I've painted children's faces not because I'm a good person. I've painted
them because I'm a pretend artist.
I wanted the artistic ability my mother showed in her short life. I didn't have it; I
felt inadequate next to her. My paintings were flat, lifeless, somehow slightly distorted.
I got away with still lifes, but anything living took on a cartoonish air.
A teacher suggested a living canvas, a child's face. For children I was wonderful - the
dragons I painted spat fire and wrapped their glittery tails around their necks. No one
honored my work more.
I painted things I loved. My favorite toy as a child was a mechanical blond King Kong.
Its eyes lit up red, and it growled and bit anything placed in its mouth. It could show
emotions that were not OK for me to show - anger, rage, feelings that were never betrayed
on my face when I played with King Kong in front of my stepmother.
I would paint King Kong on children's arms, legs, cheeks; I told them the secret of his
anger. I told them that he was their protector, that he would keep them safe, that
everyone else would be afraid and back away. Nothing is sweeter than the giggle of a
tickled child; it sounds like music.
I volunteered to paint at the Ronald McDonald House. I thought my paint made the
children somehow safe. One little girl of about 8 was fighting a cancer that caused her to
lose all her hair. She sat by my side, watching me paint, waiting for her turn. She wanted
to be last. She wanted to see everything I painted so she could pick something special for
Her eyes were a soft green, and her teeth were lining themselves into pretty neat rows.
She had a dimple in her left cheek.
Finally it was her turn. She still wasn't sure. She told me she had brown wavy hair
before her medicine; she said there was a tumor in her head. I asked her if she hurt. She
said no, but she wasn't feeling very good.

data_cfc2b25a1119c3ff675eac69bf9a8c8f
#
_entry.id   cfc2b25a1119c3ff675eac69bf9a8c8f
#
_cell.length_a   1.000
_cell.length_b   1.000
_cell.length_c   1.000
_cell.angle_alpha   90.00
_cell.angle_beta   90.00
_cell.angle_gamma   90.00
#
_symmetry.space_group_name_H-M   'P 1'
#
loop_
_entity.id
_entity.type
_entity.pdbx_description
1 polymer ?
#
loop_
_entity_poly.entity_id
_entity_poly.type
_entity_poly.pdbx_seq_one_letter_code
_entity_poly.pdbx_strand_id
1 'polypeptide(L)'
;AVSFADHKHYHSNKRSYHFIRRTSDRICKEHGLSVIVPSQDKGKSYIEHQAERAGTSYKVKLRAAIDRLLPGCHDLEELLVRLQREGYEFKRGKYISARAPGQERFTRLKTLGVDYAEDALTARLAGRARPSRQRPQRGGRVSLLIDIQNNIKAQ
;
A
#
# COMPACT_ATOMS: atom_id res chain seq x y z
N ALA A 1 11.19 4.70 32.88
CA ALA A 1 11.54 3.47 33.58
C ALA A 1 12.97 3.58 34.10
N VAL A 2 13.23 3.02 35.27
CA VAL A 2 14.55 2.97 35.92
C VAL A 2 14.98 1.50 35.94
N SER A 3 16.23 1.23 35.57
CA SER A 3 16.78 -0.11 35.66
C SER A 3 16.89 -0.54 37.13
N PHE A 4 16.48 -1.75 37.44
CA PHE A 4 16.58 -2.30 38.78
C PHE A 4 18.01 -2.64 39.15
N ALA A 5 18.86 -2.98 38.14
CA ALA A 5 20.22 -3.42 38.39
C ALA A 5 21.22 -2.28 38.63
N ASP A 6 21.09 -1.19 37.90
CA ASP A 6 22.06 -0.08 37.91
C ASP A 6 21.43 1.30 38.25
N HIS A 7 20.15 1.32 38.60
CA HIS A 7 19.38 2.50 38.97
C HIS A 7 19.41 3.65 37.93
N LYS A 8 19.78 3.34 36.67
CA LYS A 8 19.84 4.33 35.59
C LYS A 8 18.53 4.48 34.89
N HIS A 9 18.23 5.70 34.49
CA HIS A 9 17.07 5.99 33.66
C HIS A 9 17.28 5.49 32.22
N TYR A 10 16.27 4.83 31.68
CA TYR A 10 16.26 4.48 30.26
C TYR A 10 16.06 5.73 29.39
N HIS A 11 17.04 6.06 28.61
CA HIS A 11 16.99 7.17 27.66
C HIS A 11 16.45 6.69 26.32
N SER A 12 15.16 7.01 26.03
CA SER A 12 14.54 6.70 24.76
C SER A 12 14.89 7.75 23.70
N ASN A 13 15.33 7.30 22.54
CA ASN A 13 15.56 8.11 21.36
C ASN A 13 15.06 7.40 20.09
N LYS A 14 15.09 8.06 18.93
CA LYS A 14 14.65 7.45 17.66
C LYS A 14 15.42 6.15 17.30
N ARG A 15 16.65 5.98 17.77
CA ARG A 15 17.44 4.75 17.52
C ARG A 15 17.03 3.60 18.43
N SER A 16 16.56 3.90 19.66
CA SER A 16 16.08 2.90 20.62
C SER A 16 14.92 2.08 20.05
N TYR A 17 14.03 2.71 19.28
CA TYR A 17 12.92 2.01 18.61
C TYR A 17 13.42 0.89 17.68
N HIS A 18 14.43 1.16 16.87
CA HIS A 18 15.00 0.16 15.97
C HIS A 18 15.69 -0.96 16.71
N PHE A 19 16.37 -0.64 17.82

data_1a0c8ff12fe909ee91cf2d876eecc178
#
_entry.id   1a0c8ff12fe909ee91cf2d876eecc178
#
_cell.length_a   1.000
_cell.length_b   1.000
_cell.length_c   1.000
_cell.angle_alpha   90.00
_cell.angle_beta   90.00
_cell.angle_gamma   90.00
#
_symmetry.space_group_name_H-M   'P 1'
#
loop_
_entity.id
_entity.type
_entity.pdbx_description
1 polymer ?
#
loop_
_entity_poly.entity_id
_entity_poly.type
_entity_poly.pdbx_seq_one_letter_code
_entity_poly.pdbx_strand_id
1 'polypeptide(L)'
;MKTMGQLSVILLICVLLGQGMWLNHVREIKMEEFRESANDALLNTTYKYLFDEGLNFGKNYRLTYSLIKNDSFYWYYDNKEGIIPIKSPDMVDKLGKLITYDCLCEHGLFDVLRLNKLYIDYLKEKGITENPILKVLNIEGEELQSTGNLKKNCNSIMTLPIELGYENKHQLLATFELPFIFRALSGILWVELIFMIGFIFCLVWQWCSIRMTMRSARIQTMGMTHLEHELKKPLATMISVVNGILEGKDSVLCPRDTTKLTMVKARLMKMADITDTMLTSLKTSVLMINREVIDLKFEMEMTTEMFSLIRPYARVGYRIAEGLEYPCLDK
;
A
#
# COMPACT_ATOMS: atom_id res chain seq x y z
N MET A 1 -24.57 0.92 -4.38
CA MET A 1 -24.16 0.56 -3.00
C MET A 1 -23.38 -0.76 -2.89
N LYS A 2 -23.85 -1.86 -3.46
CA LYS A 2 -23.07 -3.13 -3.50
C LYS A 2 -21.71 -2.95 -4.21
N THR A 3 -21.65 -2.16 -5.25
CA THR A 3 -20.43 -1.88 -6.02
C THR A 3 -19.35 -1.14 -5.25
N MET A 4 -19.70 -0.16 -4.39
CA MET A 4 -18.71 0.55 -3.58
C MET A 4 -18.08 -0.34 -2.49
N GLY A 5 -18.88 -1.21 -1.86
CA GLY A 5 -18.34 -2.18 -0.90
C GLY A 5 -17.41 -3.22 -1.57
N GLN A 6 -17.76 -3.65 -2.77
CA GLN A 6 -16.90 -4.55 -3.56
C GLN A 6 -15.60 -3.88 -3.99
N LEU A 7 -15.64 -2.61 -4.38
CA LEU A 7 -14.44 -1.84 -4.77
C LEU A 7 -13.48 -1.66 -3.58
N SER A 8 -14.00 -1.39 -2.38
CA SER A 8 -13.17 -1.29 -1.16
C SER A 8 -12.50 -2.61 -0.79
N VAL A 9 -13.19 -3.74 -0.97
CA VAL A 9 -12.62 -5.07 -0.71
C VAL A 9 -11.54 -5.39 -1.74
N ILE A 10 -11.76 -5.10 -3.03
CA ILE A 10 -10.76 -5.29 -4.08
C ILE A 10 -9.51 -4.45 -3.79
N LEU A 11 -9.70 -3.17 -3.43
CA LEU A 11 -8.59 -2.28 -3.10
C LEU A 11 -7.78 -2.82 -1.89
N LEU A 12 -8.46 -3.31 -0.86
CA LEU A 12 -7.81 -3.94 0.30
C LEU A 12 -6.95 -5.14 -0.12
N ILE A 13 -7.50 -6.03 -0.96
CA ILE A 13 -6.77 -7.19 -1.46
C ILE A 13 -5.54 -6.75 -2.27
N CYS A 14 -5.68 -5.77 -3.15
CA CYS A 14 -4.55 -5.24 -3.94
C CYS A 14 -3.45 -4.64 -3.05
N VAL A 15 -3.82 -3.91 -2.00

We looked at the painted children in the room. She was very complimentary; she thought
I was a wonderful artist. I didn't want to tell her I wasn't, so I smiled and thanked her
for being so kind.
I saw her mother resting her head on an overstuffed chair. She looked tired. For a
moment I tried to imagine this precious child as mine. Her green eyes, her very gentle
ways. Then in my mind I saw her as healthy, whole, filled with energy.
I told her I had an idea. I opened my sunset yellow and my raw sienna brown and lightly
dipped my medium-size brush in the paint. I swirled airy curls of paint over her forehead,
in front of her ears and down her neck, carefully avoiding the still-angry scar. With my
bright pinks and reds I painted clusters of baby roses in a half circle from ear to ear.
With a touch of pale aqua I connected the roses with a thin ribbon of color.
All the time I painted she held the mirror with two hands, never saying a word. Two
more children were standing by her side, then another. No child said anything; they just
watched in silence.
With my silver and gold paints, I dabbed diamonds on the ribbons of
color that rested on her neck. Just under her left eye, I added a lacy
heart of pale pink.
I cleaned the paint from my fingers and opened my theater glitter. I chose a
transparent and a silver color; for the curls I touched on clear, and for the diamonds I
added silver. I sat back to survey my work.
I tilted her chin toward me. Her eyes glistened. She smiled one of those incredible
smiles I feel in my heart every time I call up her memory. She ran to her mother, saying,
"Look at me, look at me." Her mother was in tears. She clutched her child and
buried her face in the girl's small chest.
In a moment the girl was free to be the center of attention. The other children turned
her, touched her. Someone started taking pictures. Children came running back to have me
do something else for them.
Moments later she was back by my side. She slipped her hand into mine and thanked me
for making her beautiful.
I hadn't made her beautiful; she was all that and more. But I thanked her for making me